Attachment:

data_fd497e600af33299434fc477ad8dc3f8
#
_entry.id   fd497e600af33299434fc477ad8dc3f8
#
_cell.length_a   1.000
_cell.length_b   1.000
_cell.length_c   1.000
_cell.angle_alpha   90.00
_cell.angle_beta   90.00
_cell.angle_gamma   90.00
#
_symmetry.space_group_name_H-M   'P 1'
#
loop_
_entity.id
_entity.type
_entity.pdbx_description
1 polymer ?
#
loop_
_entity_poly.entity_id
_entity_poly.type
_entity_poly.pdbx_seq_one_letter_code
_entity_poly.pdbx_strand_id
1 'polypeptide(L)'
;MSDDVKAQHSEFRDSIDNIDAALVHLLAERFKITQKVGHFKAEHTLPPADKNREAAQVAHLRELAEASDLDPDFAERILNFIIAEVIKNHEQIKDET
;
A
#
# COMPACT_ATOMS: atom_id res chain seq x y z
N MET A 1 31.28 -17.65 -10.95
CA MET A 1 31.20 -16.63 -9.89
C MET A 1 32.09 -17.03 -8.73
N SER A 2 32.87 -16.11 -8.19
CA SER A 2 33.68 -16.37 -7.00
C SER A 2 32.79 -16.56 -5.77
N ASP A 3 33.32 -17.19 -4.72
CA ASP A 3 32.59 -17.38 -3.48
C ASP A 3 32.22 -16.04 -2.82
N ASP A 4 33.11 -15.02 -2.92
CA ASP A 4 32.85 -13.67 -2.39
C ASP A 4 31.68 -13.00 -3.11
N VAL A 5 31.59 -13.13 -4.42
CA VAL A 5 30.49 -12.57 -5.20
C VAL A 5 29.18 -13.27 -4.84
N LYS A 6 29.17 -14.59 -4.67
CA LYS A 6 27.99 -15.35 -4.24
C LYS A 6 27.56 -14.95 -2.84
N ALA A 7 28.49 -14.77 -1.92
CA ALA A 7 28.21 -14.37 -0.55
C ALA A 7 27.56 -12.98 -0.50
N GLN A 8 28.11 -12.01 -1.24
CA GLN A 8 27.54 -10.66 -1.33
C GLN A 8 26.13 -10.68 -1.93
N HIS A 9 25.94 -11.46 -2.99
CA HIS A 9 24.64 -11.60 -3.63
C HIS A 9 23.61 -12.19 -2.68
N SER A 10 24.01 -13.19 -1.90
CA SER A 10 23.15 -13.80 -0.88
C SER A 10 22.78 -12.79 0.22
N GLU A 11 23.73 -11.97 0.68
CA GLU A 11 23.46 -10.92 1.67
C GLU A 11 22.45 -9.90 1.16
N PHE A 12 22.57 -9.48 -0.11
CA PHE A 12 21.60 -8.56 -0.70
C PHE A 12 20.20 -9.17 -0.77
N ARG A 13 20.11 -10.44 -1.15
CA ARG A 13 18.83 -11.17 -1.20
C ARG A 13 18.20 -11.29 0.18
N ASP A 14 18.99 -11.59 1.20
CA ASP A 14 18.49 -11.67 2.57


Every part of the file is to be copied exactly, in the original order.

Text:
data_fd497e600af33299434fc477ad8dc3f8
#
_entry.id   fd497e600af33299434fc477ad8dc3f8
#
_cell.length_a   1.000
_cell.length_b   1.000
_cell.length_c   1.000
_cell.angle_alpha   90.00
_cell.angle_beta   90.00
_cell.angle_gamma   90.00
#
_symmetry.space_group_name_H-M   'P 1'
#
loop_
_entity.id
_entity.type
_entity.pdbx_description
1 polymer ?
#
loop_
_entity_poly.entity_id
_entity_poly.type
_entity_poly.pdbx_seq_one_letter_code
_entity_poly.pdbx_strand_id
1 'polypeptide(L)'
;MSDDVKAQHSEFRDSIDNIDAALVHLLAERFKITQKVGHFKAEHTLPPADKNREAAQVAHLRELAEASDLDPDFAERILNFIIAEVIKNHEQIKDET
;
A
#
# COMPACT_ATOMS: atom_id res chain seq x y z
N MET A 1 31.28 -17.65 -10.95
CA MET A 1 31.20 -16.63 -9.89
C MET A 1 32.09 -17.03 -8.73
N SER A 2 32.87 -16.11 -8.19
CA SER A 2 33.68 -16.37 -7.00
C SER A 2 32.79 -16.56 -5.77
N ASP A 3 33.32 -17.19 -4.72
CA ASP A 3 32.59 -17.38 -3.48
C ASP A 3 32.22 -16.04 -2.82
N ASP A 4 33.11 -15.02 -2.92
CA ASP A 4 32.85 -13.67 -2.39
C ASP A 4 31.68 -13.00 -3.11
N VAL A 5 31.59 -13.13 -4.42
CA VAL A 5 30.49 -12.57 -5.20
C VAL A 5 29.18 -13.27 -4.84
N LYS A 6 29.17 -14.59 -4.67
CA LYS A 6 27.99 -15.35 -4.24
C LYS A 6 27.56 -14.95 -2.84
N ALA A 7 28.49 -14.77 -1.92
CA ALA A 7 28.21 -14.37 -0.55
C ALA A 7 27.56 -12.98 -0.50
N GLN A 8 28.11 -12.01 -1.24
CA GLN A 8 27.54 -10.66 -1.33
C GLN A 8 26.13 -10.68 -1.93
N HIS A 9 25.94 -11.46 -2.99
CA HIS A 9 24.64 -11.60 -3.63
C HIS A 9 23.61 -12.19 -2.68
N SER A 10 24.01 -13.19 -1.90
CA SER A 10 23.15 -13.80 -0.88
C SER A 10 22.78 -12.79 0.22
N GLU A 11 23.73 -11.97 0.68
CA GLU A 11 23.46 -10.92 1.67
C GLU A 11 22.45 -9.90 1.16
N PHE A 12 22.57 -9.48 -0.11
CA PHE A 12 21.60 -8.56 -0.70
C PHE A 12 20.20 -9.17 -0.77
N ARG A 13 20.11 -10.44 -1.15
CA ARG A 13 18.83 -11.17 -1.20
C ARG A 13 18.20 -11.29 0.18
N ASP A 14 18.99 -11.59 1.20
CA ASP A 14 18.49 -11.67 2.57